Latin in the High-Tech World of Cable TV
Over the last year or so I have dropped various hints about the cable TV place where I used to work. There were good friends, dedicated workers who worked 24/7. We were very serious but also had a good time; we did something-or-other which used Subsidiarity, and (as I posted yesterday) our system was founded upon thirteenth-century metaphysics. (See GKC's Heretics for more details.)
Another thing which visitors found very hard to believe was that we used Latin. No, not in conversation (wow, that would be cool!) but in one small, yet very important technical function. And I've been rather hesitant to post very much about it, because I wanted to save it for the book on Subsidiarity.
But then over on Love2Learn I saw this review of a book of Latin proverbs, and had to wonder: did they include our favourite proverbs which appeared for years on the big screens in our Control Room? Of course I don't know; I will have to get a copy of the book. But meanwhile I am sure you will be horribly curious to know just what Latin proverbs were so important they were used in such a high-tech setting!
Good. So maybe I will tell you one or two, and you can have the same enjoyment we had. Sorry I cannot duplicate the rest of the environment - you can get a little taste of it if you get your room temperature down to about 60 or so, turn on a few dozen fans (or a recording of a waterfall) to duplicate the hiss of the computer fans, and then blast some rock-and-roll. Oh, I almost forgot. Lug all the TVs in the house (borrow some from your neighbors) into your chilled, noisy room, and turn them ALL on, each to a different network, but no sound - if you want the full experience you need at least 48. Then pour yourself a cup of lukewarm coffee, sit back, put your feet up, and relax... There you are. (You're on break, and I came in to see how things are going.) Now, imagine the following quotes in bright green foot-tall letters projected on a big screen above your head:
Quis custodiet ipsos custodes?
This is the foundation quote. It was the philosophical source of a significant aspect of our designs, and the primary reason that we had Latin quotes at all. But I am not going to explain all that here - you will have to wait for the book to come out. For the present, I will tell you that this quote is taken from Satire VI by Juvenal, the great Roman satirist. In English, it may be translated "Who will watch the Watchers themselves?" Obviously this is a powerful thought, for all it being nearly 2000 years old, whether it be applied to governments, corporations, families, Control Rooms, and so on. (If you are wondering why I capitalized "Watchers" you will have to wait for the book; J. K. Rowling can't be the only one with literary secrets, hee hee.)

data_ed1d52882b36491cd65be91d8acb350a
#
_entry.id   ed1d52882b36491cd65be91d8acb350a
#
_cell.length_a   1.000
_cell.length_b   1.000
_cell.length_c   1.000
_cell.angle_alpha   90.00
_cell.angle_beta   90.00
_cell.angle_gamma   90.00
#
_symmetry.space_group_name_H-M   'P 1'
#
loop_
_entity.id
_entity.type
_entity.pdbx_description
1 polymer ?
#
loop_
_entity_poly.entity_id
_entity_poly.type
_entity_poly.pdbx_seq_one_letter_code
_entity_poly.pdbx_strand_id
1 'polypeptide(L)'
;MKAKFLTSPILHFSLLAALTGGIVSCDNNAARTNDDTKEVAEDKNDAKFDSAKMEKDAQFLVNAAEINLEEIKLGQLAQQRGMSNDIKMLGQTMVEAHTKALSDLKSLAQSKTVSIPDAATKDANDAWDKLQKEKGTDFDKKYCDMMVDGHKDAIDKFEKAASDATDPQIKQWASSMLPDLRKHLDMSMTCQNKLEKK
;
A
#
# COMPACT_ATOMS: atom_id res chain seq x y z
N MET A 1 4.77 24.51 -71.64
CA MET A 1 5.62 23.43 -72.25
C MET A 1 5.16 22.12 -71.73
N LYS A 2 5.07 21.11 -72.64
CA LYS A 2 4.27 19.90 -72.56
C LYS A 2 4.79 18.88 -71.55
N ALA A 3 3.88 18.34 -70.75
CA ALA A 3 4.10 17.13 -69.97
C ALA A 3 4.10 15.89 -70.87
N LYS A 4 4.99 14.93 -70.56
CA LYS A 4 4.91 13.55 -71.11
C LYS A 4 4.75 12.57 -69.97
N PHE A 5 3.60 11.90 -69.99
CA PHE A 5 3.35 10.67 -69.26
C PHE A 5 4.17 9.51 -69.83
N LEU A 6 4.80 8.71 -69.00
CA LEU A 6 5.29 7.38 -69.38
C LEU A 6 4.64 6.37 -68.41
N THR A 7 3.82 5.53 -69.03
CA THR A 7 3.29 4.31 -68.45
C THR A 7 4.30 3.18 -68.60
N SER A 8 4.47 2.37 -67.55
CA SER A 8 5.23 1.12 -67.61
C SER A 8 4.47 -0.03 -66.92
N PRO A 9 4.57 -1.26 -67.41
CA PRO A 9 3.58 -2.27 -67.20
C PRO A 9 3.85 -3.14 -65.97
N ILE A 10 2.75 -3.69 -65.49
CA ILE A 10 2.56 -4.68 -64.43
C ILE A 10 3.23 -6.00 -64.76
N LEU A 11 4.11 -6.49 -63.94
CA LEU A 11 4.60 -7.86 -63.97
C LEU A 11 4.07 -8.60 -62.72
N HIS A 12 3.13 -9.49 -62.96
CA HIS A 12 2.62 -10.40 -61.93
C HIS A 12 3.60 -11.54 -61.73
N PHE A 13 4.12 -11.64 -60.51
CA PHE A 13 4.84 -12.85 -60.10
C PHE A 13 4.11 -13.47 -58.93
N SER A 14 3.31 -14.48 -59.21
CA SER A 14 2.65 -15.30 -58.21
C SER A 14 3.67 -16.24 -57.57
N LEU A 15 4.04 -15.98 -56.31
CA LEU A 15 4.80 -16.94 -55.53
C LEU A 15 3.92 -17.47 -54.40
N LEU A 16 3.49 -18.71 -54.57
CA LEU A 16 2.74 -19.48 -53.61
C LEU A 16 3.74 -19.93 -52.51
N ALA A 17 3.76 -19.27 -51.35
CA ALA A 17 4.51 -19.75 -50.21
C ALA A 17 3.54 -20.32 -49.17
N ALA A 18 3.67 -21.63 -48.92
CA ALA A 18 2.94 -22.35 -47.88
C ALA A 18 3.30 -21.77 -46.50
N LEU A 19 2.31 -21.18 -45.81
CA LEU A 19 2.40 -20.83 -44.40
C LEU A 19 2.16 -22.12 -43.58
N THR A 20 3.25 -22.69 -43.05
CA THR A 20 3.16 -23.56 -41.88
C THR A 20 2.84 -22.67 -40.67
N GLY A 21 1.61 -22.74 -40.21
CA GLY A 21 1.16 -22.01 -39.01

Nemo gratis mendax.
In English, this might be rendered "Nobody lies for free." (I found it in Shallo's Scholastic Philosophy which does not mention the source.) This seemed very fitting for any business which deals with advertising, since when you come down to it, our work was very simple: you give us the spot, tell us when you want it played - then, once we play the spot, you gotta pay.
Abusus non tollit usum.
In English, "Abuse (of a thing) does not take away (its) use." (I've somehow managed to mislay my reference for the source of this quote.) It is a very powerful insight and tells us that even television, indeed, even television commercials, have their good uses, which no abuse can remove. If this seems surprisingly strange to you, I will show you why advertising is good (as Aquinas might) by quoting Scripture:
And Philip running thither, heard the eunuch reading the prophet Isaias. And Philip said: Thinkest thou that thou understandest what thou readest? The eunuch said: And how can I, unless some man show me?I know, I wouldn't have believed it either. But somebody has to show you.
[Acts 8:30-31, emphasis added]
Nemo dat quod non habet.
That is, "Nobody gives what he does not have." This is also from Shallo; at one point he quotes this line to explain that "For the agent not having in itself the sufficiency of its own existence, cannot be the sufficient reason for the existence of anything else." This is perhaps the quote which comes closest to hinting about how Subsidiarity played a part in our work, and it also happens to appear in the Bible: "For I have received of the Lord that which also I delivered unto you..." [1 Cor 11:23] This Latin proverb may seem a rather elementary piece of common sense, but then that is really just another term for "13th century metaphysics".
So there you have a sample; I hope you enjoyed it. No I didn't tell you WHY the Latin was there - you might try to guess. If not, you will have to wait for the book.
OK, I could use some more coffee - you want some? Just put on a jacket if you're cold; that's one reason why I wear the lab coat! Your shift will be over soon enough. Hey turn up the tunes, this is a great song...